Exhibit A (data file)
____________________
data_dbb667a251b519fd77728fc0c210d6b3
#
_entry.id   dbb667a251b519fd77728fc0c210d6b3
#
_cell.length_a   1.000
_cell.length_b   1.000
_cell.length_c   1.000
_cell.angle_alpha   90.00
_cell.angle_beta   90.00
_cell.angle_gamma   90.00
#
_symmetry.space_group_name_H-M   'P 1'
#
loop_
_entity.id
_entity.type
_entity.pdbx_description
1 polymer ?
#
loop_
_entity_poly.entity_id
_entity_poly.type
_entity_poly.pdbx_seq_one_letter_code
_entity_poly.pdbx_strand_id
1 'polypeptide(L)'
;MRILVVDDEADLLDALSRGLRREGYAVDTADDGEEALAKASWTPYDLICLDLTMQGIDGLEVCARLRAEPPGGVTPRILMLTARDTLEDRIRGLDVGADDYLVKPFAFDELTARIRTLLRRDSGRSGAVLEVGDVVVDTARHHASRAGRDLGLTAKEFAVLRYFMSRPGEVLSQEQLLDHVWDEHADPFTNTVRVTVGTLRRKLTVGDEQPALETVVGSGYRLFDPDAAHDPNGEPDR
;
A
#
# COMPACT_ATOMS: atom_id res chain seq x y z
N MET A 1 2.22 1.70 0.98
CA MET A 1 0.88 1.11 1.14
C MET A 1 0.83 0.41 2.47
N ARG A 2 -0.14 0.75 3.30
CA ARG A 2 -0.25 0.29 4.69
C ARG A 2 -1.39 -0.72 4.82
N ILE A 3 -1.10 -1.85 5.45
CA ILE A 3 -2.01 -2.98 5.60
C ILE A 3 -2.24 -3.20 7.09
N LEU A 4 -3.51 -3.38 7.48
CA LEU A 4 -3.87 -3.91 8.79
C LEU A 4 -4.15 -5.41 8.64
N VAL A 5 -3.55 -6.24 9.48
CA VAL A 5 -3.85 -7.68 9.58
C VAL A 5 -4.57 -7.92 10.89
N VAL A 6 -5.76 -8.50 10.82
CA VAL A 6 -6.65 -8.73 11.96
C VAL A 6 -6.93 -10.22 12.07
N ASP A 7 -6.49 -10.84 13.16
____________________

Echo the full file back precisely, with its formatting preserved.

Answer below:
data_dbb667a251b519fd77728fc0c210d6b3
#
_entry.id   dbb667a251b519fd77728fc0c210d6b3
#
_cell.length_a   1.000
_cell.length_b   1.000
_cell.length_c   1.000
_cell.angle_alpha   90.00
_cell.angle_beta   90.00
_cell.angle_gamma   90.00
#
_symmetry.space_group_name_H-M   'P 1'
#
loop_
_entity.id
_entity.type
_entity.pdbx_description
1 polymer ?
#
loop_
_entity_poly.entity_id
_entity_poly.type
_entity_poly.pdbx_seq_one_letter_code
_entity_poly.pdbx_strand_id
1 'polypeptide(L)'
;MRILVVDDEADLLDALSRGLRREGYAVDTADDGEEALAKASWTPYDLICLDLTMQGIDGLEVCARLRAEPPGGVTPRILMLTARDTLEDRIRGLDVGADDYLVKPFAFDELTARIRTLLRRDSGRSGAVLEVGDVVVDTARHHASRAGRDLGLTAKEFAVLRYFMSRPGEVLSQEQLLDHVWDEHADPFTNTVRVTVGTLRRKLTVGDEQPALETVVGSGYRLFDPDAAHDPNGEPDR
;
A
#
# COMPACT_ATOMS: atom_id res chain seq x y z
N MET A 1 2.22 1.70 0.98
CA MET A 1 0.88 1.11 1.14
C MET A 1 0.83 0.41 2.47
N ARG A 2 -0.14 0.75 3.30
CA ARG A 2 -0.25 0.29 4.69
C ARG A 2 -1.39 -0.72 4.82
N ILE A 3 -1.10 -1.85 5.45
CA ILE A 3 -2.01 -2.98 5.60
C ILE A 3 -2.24 -3.20 7.09
N LEU A 4 -3.51 -3.38 7.48
CA LEU A 4 -3.87 -3.91 8.79
C LEU A 4 -4.15 -5.41 8.64
N VAL A 5 -3.55 -6.24 9.48
CA VAL A 5 -3.85 -7.68 9.58
C VAL A 5 -4.57 -7.92 10.89
N VAL A 6 -5.76 -8.50 10.82
CA VAL A 6 -6.65 -8.73 11.96
C VAL A 6 -6.93 -10.22 12.07
N ASP A 7 -6.49 -10.84 13.16